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    GM opens talks with plaintiffs claiming harm over switch defect

    NEW YORK — The lawyer hired by General Motors to explore compensating victims of cars with a defective ignition switch met Friday with a representative of hundreds of people and their families who say they were affected by accidents involving the vehicles.

    It was the first step in a process intended to resolve one of GM’s most pressing issues from the recall: How to pay people affected by the faulty switch.

    Kenneth R. Feinberg, an expert in victim compensation who has handled cases like the BP oil spill and the 9/11 fund, met at his office in Washington for nearly four hours with a group led by Robert C. Hilliard, a Texas lawyer, who represents more than 300 clients with wrongful death or personal injury claims, a universe far larger than the 13 deaths and 32 crashes that GM has linked to the problem.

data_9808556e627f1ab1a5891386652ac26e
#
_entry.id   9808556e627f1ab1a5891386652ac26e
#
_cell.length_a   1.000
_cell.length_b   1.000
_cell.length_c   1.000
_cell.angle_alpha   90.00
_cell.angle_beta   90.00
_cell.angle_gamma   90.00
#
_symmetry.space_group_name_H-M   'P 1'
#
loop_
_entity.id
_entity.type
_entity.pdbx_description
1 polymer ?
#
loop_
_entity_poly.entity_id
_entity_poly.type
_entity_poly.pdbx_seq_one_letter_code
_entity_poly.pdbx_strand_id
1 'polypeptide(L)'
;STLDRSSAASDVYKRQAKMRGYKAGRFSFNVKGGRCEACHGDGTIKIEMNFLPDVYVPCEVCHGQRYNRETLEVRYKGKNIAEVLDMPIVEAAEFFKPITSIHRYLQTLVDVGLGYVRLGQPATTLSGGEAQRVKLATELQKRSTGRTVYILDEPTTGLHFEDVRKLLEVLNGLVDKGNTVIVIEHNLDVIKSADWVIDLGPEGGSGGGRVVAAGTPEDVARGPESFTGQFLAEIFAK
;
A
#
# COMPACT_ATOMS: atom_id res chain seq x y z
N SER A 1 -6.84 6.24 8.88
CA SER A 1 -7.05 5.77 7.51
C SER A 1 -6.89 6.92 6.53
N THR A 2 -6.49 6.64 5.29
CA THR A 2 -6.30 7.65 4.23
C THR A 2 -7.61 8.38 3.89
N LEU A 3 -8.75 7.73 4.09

They did not talk about specific cases, and they did not discuss any dollar amounts.

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    Feinberg said the main goal of the session was to hear what the lawyers had to say and not to negotiate. “The primary purpose was for me to listen as Mr. Hilliard and his colleagues explained the quantity and quality of his claims for physical injury and death only,” he said.

    But the session was the most concrete movement yet that GM intended to compensate accident victims and their families — even as it moves to aggressively to shut down other types of cases, including dozens of class-action lawsuits seeking compensation for economic losses like the diminished value of the recalled vehicles.

    GM’s bankruptcy reorganization on July 10, 2009, insulated the company from legal claims stemming from accidents that occurred before that date. But the company will not make that distinction with the personal injury and death claims, a GM official said.

    Meanwhile, another team of GM lawyers appeared before a federal bankruptcy judge in New York, seeking to dismiss nearly 60 class-action lawsuits brought against the company seeking compensation for economic losses. Judge Robert E. Gerber declined to move immediately to halt any cases and said he would not interfere with plans for a May 29 hearing.